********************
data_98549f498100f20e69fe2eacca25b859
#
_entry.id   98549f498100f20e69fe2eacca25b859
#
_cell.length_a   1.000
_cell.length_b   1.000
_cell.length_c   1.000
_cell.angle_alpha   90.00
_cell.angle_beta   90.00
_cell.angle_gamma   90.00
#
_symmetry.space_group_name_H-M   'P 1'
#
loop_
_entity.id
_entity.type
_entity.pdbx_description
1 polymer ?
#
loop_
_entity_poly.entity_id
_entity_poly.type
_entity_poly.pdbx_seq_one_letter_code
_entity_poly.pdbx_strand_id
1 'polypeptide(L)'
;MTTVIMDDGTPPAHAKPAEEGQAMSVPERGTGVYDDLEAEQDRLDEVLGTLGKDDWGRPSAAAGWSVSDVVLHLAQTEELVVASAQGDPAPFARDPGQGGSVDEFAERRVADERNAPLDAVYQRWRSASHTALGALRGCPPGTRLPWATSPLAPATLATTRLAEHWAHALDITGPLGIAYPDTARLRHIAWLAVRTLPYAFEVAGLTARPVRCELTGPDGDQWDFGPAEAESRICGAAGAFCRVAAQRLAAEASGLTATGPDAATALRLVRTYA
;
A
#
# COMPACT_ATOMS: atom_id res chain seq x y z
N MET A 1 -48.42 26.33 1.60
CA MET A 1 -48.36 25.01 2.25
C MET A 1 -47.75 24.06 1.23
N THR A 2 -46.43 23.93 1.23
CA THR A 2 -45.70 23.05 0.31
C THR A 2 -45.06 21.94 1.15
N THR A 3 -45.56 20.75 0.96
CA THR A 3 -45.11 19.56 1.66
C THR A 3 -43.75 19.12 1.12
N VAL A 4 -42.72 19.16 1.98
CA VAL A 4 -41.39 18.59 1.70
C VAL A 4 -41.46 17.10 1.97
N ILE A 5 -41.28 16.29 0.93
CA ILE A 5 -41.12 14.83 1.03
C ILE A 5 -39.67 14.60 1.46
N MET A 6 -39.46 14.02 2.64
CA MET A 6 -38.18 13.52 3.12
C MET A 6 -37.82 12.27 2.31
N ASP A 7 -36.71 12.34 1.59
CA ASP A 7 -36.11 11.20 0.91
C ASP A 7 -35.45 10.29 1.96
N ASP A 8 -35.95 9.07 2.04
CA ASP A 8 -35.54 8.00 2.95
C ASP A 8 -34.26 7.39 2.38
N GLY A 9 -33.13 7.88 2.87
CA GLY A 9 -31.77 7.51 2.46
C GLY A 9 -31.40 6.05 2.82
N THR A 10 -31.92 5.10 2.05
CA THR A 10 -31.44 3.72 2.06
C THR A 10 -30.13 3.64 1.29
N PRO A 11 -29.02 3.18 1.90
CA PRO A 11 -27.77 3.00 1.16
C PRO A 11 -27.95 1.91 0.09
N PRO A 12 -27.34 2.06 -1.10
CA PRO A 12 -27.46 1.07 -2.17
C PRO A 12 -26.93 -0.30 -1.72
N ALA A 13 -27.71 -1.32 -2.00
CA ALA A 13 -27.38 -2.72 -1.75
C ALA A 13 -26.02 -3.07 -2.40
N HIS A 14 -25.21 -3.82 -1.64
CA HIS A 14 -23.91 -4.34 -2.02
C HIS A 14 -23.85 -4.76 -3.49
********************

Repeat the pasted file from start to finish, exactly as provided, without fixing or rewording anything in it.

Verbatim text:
data_98549f498100f20e69fe2eacca25b859
#
_entry.id   98549f498100f20e69fe2eacca25b859
#
_cell.length_a   1.000
_cell.length_b   1.000
_cell.length_c   1.000
_cell.angle_alpha   90.00
_cell.angle_beta   90.00
_cell.angle_gamma   90.00
#
_symmetry.space_group_name_H-M   'P 1'
#
loop_
_entity.id
_entity.type
_entity.pdbx_description
1 polymer ?
#
loop_
_entity_poly.entity_id
_entity_poly.type
_entity_poly.pdbx_seq_one_letter_code
_entity_poly.pdbx_strand_id
1 'polypeptide(L)'
;MTTVIMDDGTPPAHAKPAEEGQAMSVPERGTGVYDDLEAEQDRLDEVLGTLGKDDWGRPSAAAGWSVSDVVLHLAQTEELVVASAQGDPAPFARDPGQGGSVDEFAERRVADERNAPLDAVYQRWRSASHTALGALRGCPPGTRLPWATSPLAPATLATTRLAEHWAHALDITGPLGIAYPDTARLRHIAWLAVRTLPYAFEVAGLTARPVRCELTGPDGDQWDFGPAEAESRICGAAGAFCRVAAQRLAAEASGLTATGPDAATALRLVRTYA
;
A
#
# COMPACT_ATOMS: atom_id res chain seq x y z
N MET A 1 -48.42 26.33 1.60
CA MET A 1 -48.36 25.01 2.25
C MET A 1 -47.75 24.06 1.23
N THR A 2 -46.43 23.93 1.23
CA THR A 2 -45.70 23.05 0.31
C THR A 2 -45.06 21.94 1.15
N THR A 3 -45.56 20.75 0.96
CA THR A 3 -45.11 19.56 1.66
C THR A 3 -43.75 19.12 1.12
N VAL A 4 -42.72 19.16 1.98
CA VAL A 4 -41.39 18.59 1.70
C VAL A 4 -41.46 17.10 1.97
N ILE A 5 -41.28 16.29 0.93
CA ILE A 5 -41.12 14.83 1.03
C ILE A 5 -39.67 14.60 1.46
N MET A 6 -39.46 14.02 2.64
CA MET A 6 -38.18 13.52 3.12
C MET A 6 -37.82 12.27 2.31
N ASP A 7 -36.71 12.34 1.59
CA ASP A 7 -36.11 11.20 0.91
C ASP A 7 -35.45 10.29 1.96
N ASP A 8 -35.95 9.07 2.04
CA ASP A 8 -35.54 8.00 2.95
C ASP A 8 -34.26 7.39 2.38
N GLY A 9 -33.13 7.88 2.87
CA GLY A 9 -31.77 7.51 2.46
C GLY A 9 -31.40 6.05 2.82
N THR A 10 -31.92 5.10 2.05
CA THR A 10 -31.44 3.72 2.06
C THR A 10 -30.13 3.64 1.29
N PRO A 11 -29.02 3.18 1.90
CA PRO A 11 -27.77 3.00 1.16
C PRO A 11 -27.95 1.91 0.09
N PRO A 12 -27.34 2.06 -1.10
CA PRO A 12 -27.46 1.07 -2.17
C PRO A 12 -26.93 -0.30 -1.72
N ALA A 13 -27.71 -1.32 -2.00
CA ALA A 13 -27.38 -2.72 -1.75
C ALA A 13 -26.02 -3.07 -2.40
N HIS A 14 -25.21 -3.82 -1.64
CA HIS A 14 -23.91 -4.34 -2.02
C HIS A 14 -23.85 -4.76 -3.49